Cultivating Competitive Capacity with Salesforce1
Today’s marketplace is fierce, and competitors are innovating faster than ever before. The cost of innovation from a technological perspective has dropped dramatically over the past few years.
Platforms like Salesforce1 are enabling companies to create applications for customers, employees, and business partners that deliver tangible value, extend the relationship beyond traditional boundaries, and cultivate enthusiastic brand loyalty.
There are very few industries where building an application today doesn’t make sense, and wouldn’t create real value, particularly as the cost of doing so is now in the reach of even small enterprises. So let’s assume that you already want to build apps to create more value for your customers, employees, business partners, or all of them. Why use Salesforce1? Cost efficiency, rapid development, and a wide array of application integration possibilities, combined with the ability to quickly put app usage and interaction data to work for you are just a few reasons.
Whether you are a startup like Trunk Club and need to create a richer shopping experience, or a global automotive powerhouse like Ford and want to extend the power of social media to build momentum for your line of vehicles, Salesforce1 has the rich suite of tools to quickly build competitive capacity with engaging apps.
From a technology perspective, there are a plethora of reasons to consider adopting it in order to create one or applications. First, Salesforce1 offers an application model in which all users and apps share a single, common infrastructure and code base, which greatly reduces the time and costs associated with developing, testing, and deploying relatively complex applications. Because it is a cloud-based platform, you don’t need to add overhead to your existing infrastructure.
Second, Salesforce1 offers a metadata-driven development model, which enables an app development approach under which apps are defined as declarative “blueprints,” with no code required. Data models, objects, forms, workflows, and more are defined by metadata. Why is this important? It reduces the complexity of developing, maintaining, and extending applications – it doesn’t matter if your team is familiar with any specific object oriented programming language, and that reduces complexity and drives costs down dramatically.
Third, apps are only as good as their integrations. If you develop an application and cannot get access to consumption or interaction data, it’s worthless. At the end of the day you want to be able to use the data generated by your apps to make smarter business decisions; however, managing one or a handful of complex integrations could be challenging. Fear not, Salesforce1 offers several APIs that provide direct access to all data stored in Force.com from virtually any programming language and platform.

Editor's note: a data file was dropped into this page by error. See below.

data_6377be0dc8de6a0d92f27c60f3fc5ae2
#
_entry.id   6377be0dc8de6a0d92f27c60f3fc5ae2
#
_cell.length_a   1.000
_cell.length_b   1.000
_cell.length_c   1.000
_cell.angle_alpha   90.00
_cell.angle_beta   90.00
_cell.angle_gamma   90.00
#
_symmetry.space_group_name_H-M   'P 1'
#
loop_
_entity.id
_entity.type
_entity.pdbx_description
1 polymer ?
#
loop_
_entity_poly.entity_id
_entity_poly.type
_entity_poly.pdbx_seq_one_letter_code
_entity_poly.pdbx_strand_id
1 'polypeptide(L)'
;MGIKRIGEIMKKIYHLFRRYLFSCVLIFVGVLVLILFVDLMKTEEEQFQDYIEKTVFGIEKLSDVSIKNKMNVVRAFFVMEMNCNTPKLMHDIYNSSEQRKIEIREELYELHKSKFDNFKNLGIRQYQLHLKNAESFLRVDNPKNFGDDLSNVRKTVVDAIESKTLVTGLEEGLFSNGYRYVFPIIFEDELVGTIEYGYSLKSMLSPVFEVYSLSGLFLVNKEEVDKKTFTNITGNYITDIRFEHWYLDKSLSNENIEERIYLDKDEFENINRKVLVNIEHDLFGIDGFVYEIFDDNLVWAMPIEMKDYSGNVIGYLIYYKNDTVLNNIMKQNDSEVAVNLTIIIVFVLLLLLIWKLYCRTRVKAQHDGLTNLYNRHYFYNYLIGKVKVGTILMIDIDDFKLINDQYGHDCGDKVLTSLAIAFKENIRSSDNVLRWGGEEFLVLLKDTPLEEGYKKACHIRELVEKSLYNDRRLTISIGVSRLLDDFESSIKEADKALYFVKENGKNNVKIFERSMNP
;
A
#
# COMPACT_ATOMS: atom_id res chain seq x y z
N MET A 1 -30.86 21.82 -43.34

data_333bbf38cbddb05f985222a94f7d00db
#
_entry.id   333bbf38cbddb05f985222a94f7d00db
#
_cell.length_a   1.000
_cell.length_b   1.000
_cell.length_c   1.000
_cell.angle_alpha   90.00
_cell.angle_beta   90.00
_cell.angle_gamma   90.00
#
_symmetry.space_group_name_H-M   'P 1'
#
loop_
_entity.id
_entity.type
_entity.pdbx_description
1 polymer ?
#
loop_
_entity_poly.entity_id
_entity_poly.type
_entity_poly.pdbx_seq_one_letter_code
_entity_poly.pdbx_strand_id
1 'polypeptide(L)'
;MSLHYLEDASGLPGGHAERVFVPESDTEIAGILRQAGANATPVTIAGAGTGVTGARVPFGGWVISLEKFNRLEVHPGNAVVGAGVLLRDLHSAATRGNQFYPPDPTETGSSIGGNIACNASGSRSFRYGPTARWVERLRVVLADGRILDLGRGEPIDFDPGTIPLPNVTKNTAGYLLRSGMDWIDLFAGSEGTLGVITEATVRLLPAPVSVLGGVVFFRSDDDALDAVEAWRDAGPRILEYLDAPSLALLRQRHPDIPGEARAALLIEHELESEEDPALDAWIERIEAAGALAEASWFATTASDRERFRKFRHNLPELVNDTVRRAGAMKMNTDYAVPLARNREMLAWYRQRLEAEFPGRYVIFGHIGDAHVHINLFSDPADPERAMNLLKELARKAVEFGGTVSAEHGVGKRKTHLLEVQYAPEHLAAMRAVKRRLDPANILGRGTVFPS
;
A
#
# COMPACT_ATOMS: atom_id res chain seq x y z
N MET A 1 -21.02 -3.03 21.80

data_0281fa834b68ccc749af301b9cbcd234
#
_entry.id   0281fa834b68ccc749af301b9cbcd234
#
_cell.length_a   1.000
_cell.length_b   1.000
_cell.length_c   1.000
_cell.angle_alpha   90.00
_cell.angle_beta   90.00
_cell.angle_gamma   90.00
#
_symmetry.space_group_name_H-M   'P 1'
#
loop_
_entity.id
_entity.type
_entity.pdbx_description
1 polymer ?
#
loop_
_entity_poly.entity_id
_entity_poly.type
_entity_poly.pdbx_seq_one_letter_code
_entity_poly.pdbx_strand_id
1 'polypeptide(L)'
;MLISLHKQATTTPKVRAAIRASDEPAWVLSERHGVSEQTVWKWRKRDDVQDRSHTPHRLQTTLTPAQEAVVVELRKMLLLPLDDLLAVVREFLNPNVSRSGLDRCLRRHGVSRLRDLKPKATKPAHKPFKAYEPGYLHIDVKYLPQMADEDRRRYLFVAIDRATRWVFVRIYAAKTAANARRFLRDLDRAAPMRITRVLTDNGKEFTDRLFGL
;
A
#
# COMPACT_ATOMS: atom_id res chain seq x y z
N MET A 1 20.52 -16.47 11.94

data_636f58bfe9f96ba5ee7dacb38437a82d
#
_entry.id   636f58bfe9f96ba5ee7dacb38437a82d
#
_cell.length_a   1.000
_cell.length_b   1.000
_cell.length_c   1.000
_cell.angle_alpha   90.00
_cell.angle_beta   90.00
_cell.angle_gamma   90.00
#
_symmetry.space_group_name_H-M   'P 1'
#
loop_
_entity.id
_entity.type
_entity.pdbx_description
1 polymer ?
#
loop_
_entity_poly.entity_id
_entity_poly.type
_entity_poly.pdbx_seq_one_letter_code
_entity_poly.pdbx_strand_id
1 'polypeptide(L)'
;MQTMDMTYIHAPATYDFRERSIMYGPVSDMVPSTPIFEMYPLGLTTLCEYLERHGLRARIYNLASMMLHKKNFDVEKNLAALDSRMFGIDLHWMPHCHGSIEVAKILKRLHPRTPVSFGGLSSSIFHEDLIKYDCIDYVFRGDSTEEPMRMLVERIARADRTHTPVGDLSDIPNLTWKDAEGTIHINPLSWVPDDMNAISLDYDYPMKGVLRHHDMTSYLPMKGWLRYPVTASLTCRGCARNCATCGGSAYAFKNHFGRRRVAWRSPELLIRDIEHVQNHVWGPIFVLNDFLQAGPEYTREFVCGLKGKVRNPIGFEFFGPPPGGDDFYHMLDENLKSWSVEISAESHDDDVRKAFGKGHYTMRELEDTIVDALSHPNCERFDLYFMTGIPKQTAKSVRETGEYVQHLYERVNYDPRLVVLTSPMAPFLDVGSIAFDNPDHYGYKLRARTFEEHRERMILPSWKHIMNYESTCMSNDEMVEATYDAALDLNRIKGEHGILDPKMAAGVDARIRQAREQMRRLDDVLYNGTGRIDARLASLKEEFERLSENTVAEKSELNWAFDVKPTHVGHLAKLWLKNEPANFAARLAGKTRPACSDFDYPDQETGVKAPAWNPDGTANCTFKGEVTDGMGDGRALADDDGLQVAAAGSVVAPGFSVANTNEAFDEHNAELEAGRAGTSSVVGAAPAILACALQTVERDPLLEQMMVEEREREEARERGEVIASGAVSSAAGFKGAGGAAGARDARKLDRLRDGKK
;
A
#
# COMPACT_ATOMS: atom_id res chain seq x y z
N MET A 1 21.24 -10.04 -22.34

Fourth, you can use Apex, the world’s first on-demand programming language, which runs in the cloud on the Force.com platform servers. Apex Code is designed explicitly for expressing business logic and manipulating data, rather than generically supporting other programming tasks such as user interfaces and interaction. Why does this matter? You guessed it, simplicity and speed of development! Are you starting to see a theme here?
Moving beyond the technical reasons to consider Salesforce1, you need to consider market momentum and critical mass when you’re selecting a platform on which to build your apps. Salesforce has proven its ability to innovate, acquire and integrate new technologies that drive value for its customers and partners. If you really want to dive deep and understand the value of Salesforce1, I would urge you to get to the Dreamforce conference in San Francisco in a few weeks and see what companies are doing with the Salesforce1 platform.
About Mikah Sellers
Mikah serves as an industry advisor to First Line Software. His other roles include SVP at Grafik, DC’s go-to branding agency, and CMO & CTO for Carsquare, one of DC’s hottest tech startups. In adiditon, Mikah serves as an Adjunct Professor at Georgetown University where he teaches a variety of courses in marketing and technology, and an outside advisor to several DC area startups.
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